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|The Moon, and the question of how it was formed, has long been a source of fascination and wonder. Now, a team of Israeli researchers suggests that the Moon we see every night is not Earth’s first moon, but rather the last in a series of moons that orbited Earth in the past. The findings by the team of researchers from the Technion-Israel Institute of Technology and the Weizmann Institute of Science are published in Nature Geoscience.|
“Our model suggests that the ancient Earth once hosted a series of moons, each one formed from a different collision with the proto-Earth,” said co-author Prof. Perets. “It’s likely that such moonlets were later ejected, or collided with Earth or with each other to form bigger moons.” To check the conditions for the formation of such mini-moons or moonlets the researchers ran 800 simulations of impacts with Earth.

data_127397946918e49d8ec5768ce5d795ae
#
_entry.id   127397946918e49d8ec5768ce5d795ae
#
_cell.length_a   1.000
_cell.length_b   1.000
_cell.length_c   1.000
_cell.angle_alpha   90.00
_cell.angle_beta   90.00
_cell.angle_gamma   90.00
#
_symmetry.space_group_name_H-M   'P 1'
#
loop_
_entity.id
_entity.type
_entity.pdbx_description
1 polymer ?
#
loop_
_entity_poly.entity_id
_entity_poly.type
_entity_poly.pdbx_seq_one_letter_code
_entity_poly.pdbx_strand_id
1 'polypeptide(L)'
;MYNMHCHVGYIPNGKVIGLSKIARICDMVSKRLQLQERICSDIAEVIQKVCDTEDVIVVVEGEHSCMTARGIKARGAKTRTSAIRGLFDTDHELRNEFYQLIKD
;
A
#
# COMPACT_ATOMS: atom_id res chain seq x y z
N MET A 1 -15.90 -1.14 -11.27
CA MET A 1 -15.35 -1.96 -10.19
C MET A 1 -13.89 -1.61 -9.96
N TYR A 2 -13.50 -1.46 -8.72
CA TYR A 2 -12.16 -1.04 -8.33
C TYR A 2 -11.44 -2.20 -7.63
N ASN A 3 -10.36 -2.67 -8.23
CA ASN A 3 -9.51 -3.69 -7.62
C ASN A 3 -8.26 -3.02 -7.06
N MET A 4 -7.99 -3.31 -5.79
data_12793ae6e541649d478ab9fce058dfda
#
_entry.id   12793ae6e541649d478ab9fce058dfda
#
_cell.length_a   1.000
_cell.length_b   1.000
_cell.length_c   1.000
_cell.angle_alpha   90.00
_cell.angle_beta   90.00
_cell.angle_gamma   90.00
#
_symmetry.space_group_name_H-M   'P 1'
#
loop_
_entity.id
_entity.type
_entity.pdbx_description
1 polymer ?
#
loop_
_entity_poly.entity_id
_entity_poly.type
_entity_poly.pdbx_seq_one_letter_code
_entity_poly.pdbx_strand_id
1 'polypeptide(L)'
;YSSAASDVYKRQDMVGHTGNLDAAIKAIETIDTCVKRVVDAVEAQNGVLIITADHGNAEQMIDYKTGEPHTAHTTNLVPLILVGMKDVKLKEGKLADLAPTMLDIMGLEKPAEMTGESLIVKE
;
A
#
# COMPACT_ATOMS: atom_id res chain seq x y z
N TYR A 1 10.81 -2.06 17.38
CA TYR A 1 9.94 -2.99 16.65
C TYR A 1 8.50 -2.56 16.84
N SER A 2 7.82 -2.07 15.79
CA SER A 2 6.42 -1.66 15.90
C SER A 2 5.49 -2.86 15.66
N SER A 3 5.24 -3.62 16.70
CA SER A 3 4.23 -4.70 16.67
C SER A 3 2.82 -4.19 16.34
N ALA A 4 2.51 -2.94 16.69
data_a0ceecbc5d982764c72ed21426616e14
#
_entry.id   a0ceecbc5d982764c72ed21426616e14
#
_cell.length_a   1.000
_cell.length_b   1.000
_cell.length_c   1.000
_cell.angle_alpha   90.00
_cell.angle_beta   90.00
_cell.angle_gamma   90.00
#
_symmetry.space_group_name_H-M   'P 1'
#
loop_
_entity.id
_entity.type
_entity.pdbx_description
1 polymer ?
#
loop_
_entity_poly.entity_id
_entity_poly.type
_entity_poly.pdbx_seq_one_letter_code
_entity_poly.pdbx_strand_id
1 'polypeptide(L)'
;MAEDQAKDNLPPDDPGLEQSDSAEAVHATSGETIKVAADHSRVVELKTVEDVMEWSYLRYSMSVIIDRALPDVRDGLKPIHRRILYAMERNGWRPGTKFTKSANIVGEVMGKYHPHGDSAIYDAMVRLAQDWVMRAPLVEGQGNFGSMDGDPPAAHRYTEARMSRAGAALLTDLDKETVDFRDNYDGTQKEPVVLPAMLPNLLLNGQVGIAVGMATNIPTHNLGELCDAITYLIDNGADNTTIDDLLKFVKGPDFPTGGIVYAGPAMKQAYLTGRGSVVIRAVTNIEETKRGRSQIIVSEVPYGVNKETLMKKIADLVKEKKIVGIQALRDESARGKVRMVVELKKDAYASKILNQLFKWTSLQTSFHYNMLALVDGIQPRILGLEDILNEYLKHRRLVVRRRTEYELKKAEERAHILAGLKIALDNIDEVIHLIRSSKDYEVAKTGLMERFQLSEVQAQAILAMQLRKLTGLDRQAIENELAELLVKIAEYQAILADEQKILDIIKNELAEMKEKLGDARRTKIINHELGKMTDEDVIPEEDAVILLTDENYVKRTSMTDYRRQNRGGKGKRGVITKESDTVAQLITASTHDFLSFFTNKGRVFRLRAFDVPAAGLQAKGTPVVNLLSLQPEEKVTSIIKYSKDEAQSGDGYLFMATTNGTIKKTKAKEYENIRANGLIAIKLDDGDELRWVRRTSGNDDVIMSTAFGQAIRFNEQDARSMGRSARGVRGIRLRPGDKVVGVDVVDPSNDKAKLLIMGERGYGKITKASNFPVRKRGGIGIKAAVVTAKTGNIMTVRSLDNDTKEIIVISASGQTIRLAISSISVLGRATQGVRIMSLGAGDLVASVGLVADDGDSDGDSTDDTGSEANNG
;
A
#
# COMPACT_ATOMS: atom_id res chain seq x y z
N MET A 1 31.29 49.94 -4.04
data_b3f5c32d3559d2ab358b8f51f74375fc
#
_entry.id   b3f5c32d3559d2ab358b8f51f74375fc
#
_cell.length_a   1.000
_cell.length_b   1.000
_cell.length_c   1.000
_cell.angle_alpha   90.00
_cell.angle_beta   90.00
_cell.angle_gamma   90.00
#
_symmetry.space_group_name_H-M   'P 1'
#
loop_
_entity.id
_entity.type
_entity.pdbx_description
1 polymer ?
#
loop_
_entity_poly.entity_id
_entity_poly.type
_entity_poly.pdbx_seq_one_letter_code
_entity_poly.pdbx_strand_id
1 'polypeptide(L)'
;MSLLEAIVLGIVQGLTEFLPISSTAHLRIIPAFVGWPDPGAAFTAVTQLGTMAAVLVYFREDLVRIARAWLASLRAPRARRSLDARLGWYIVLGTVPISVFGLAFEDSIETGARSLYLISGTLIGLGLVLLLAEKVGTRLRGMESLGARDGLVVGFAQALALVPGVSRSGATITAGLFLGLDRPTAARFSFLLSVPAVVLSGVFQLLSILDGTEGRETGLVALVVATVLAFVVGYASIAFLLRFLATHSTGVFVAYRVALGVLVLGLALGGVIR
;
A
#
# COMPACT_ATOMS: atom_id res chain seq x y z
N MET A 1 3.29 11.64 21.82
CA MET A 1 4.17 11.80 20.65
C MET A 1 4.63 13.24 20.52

“We believe Earth had many previous moons,” said Prof. Perets, who added that, “a previously formed moon could therefore already exist when another moon-forming giant impact occurs.”
“It’s likely that small moons formed through the process could cross orbits, collide and merge,” said lead author Prof. Rufo. “A long series of such moon-moon collisions could gradually build-up a bigger moon — the Moon we see today.”